Fracking is the process of sending shockwaves, water and slurry into the ground to open up oil reserves. Fracking has been in use since the 1930s and has been a common practice since 2003.
The widespread use of fracking in the United States has triggered earthquakes and other ground instabilities, but it also causes problems on a personal level. If you think fracking doesn’t affect you personally, you may think differently after reading these seven impacts of fracking.
Fracking threatens our groundwater
According to a report by the American Society of Mechanical Engineers (ASME), most fracking takes place in wells 2,000 feet deep or less. This increases the risk of groundwater contamination, because the materials used for fracking enter the groundwater used for irrigation and drinking water. This allows chemicals and other contaminants into drinking water
Many current water treatment systems do not filter fracking chemicals, meaning that these chemicals are present in our drinking water and food. Many of these chemicals have unknown safety risks.
Oil spills are common
In California and other fracking locations, oil spills are common. A 2015 study conducted by the California Council on Science and Technology found that there were 575 oil spills related to fracking between 2011 and 2014 in California alone. Eighteen percent of those spills directly affected water supply and contaminated groundwater.
Fracking wastes water
During a time when groundwater supplies are diminishing, fracking uses a huge amount of water to open up oil reserves. The CCST study found that in California, 4 billion gallons of water are used for fracking a year.
Fracking destroys food quality
Since fracking uses so much water, some oil companies have siphoned the wastewater for other purposes. A large portion of water used for fracking is reused to irrigate crops. However, the water is filled with chemicals, oil and other contaminants that are not filtered before the water is used on crops.
This means that our food is directly contaminated, and this could increase the chance for damaged, inedible food and potentially lead to health problems such as cancer and nutrient deficiencies.
Fracking chemicals are largely unregulated
Since fracking is not directly involved with food or agriculture, the materials used for the process, which includes hundreds of toxic chemicals, are largely unregulated. The CCST study found that of the hundreds of chemicals used, two-thirds of the chemicals had no safety tests or had no testing performed for possible safety or health hazards.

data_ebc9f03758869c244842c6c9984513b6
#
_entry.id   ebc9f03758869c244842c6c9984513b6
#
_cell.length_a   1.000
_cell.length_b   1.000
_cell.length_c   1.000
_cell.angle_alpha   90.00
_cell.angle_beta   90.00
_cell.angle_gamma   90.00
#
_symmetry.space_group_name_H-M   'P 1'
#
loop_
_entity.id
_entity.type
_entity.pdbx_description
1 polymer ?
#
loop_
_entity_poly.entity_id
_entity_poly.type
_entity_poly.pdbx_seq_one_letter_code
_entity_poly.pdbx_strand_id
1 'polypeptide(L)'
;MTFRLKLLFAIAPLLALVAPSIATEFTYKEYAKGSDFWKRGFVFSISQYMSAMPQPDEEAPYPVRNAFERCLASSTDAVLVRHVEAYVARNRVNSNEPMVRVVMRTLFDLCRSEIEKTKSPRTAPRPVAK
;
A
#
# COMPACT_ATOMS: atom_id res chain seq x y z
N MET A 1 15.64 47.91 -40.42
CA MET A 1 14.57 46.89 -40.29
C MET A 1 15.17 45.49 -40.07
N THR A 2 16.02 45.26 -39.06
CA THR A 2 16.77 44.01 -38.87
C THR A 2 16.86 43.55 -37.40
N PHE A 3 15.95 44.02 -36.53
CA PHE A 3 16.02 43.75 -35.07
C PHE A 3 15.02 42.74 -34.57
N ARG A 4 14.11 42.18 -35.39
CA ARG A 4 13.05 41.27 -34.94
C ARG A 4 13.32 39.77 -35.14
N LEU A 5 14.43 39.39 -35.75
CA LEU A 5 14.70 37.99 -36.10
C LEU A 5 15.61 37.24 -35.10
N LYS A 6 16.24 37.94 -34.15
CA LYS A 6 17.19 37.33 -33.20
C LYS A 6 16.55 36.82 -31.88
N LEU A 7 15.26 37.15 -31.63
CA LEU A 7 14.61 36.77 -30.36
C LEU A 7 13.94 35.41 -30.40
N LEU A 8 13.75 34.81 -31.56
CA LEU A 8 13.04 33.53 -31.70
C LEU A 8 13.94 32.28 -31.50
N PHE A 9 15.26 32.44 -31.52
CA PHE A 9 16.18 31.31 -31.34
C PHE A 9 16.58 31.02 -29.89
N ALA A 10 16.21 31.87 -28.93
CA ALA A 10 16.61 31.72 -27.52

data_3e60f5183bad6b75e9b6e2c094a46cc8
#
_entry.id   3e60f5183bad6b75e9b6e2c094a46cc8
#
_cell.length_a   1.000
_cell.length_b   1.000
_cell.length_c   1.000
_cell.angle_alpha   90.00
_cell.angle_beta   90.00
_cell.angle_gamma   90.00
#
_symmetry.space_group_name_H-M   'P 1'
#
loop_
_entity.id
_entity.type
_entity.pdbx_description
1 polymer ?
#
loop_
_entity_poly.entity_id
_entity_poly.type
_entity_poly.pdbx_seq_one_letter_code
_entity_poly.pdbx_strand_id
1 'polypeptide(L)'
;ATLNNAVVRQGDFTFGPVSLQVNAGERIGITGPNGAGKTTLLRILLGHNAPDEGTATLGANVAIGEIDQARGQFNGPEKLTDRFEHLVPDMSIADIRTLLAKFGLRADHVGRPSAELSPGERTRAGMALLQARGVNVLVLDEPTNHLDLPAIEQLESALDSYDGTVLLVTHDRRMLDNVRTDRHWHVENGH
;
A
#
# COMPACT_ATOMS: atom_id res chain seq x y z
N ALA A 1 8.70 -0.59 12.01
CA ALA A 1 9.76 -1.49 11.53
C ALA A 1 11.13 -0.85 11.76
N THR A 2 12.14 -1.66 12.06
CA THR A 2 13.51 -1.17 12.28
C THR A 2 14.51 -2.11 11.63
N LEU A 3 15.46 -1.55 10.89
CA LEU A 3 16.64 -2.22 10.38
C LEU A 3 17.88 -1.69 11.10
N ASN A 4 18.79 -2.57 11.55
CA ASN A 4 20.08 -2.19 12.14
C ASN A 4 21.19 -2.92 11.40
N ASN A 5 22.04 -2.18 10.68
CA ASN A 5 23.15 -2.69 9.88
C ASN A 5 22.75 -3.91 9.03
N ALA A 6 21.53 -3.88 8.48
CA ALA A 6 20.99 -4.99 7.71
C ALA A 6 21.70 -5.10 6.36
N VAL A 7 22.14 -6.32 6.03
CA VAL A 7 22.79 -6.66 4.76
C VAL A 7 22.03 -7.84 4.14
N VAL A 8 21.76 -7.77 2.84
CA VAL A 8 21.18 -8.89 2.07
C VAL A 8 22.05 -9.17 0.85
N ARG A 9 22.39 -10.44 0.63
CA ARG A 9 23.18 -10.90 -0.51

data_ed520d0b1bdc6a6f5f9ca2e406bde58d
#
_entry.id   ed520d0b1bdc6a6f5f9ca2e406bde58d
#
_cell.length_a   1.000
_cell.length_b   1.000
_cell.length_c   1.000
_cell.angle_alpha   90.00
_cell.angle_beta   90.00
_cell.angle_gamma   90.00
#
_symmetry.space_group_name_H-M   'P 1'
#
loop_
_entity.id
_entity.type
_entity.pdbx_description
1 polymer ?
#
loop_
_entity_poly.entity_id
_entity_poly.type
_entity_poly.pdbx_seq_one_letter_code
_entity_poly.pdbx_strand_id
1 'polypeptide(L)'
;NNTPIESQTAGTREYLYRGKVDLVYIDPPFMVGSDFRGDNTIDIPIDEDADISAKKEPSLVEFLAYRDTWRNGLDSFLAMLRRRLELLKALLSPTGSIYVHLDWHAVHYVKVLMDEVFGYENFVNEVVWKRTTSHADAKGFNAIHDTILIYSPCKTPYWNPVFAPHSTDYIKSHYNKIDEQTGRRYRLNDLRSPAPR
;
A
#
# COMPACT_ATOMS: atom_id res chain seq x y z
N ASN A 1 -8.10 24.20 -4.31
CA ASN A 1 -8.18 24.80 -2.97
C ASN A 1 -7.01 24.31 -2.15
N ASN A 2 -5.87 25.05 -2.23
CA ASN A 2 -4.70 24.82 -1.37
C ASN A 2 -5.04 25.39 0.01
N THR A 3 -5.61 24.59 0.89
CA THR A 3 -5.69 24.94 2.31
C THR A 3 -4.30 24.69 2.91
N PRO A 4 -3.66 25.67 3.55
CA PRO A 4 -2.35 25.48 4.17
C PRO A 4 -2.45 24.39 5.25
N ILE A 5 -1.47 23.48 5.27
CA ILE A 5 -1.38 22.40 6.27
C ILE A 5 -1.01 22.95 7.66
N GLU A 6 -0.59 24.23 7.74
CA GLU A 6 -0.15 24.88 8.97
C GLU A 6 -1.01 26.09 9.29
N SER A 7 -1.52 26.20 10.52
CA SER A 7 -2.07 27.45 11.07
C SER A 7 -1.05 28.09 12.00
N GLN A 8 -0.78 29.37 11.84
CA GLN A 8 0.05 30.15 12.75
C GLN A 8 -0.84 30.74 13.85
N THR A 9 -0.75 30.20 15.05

This toxic cocktail of chemicals is being pushed directly into the earth and water, and the effects are completely unknown.
Fracking can cause earthquakes
Fracking is attributed with increasing the number of earthquakes around the world. In Texas, earthquakes were virtually unknown before fracking began. Now earthquakes near fracking sites are common, and the earthquakes have only increased in intensity over time.
In areas near fault lines, like California, the risk of a deadly earthquake triggered by fracking is likely. These earthquakes can potentially cause multiple deaths and millions of dollars in property damage.
Fracking is dangerous to animals
Our ecosystem depends on the balance between wildlife and humans. However, fracking is destroying this balance, and this can have widespread consequences on a personal level. Fracking has destroyed the habitats of many wild creatures and has been particularly damaging to the fish population.
Fracking has increased the chemical content of the ocean to the point where it is almost unsafe to eat fish raised in the ocean. The CCTS study found that chemicals used in fracking have severely reduced aquatic life and increased the chemicals found in fish.
What we don’t know about fracking is alarming. Oil companies have implemented this dangerous practice in search for money and oil, but the risks on a personal level are far-reaching. Anyone living near a fracking site is in direct danger of chemical pollution and unknown health risks from the chemicals used in fracking.
It can take years before symptoms are attributed to a cause, and by the time fracking is thoroughly studied, it may be too late to help the people who have already been exposed to this dangerous practice. Additional safety measures are required to prevent further damage to food supplies, wildlife, groundwater, marine life and humans.
Brenda is a writer, chef and health nut with many years of writing experience in the alternative health industry. She specializes in health news, healthy living, alternative treatments, and healthy recipes. She loves educating others about sustainable, healthy living. Brenda lives in Texas with her husband and two daughters.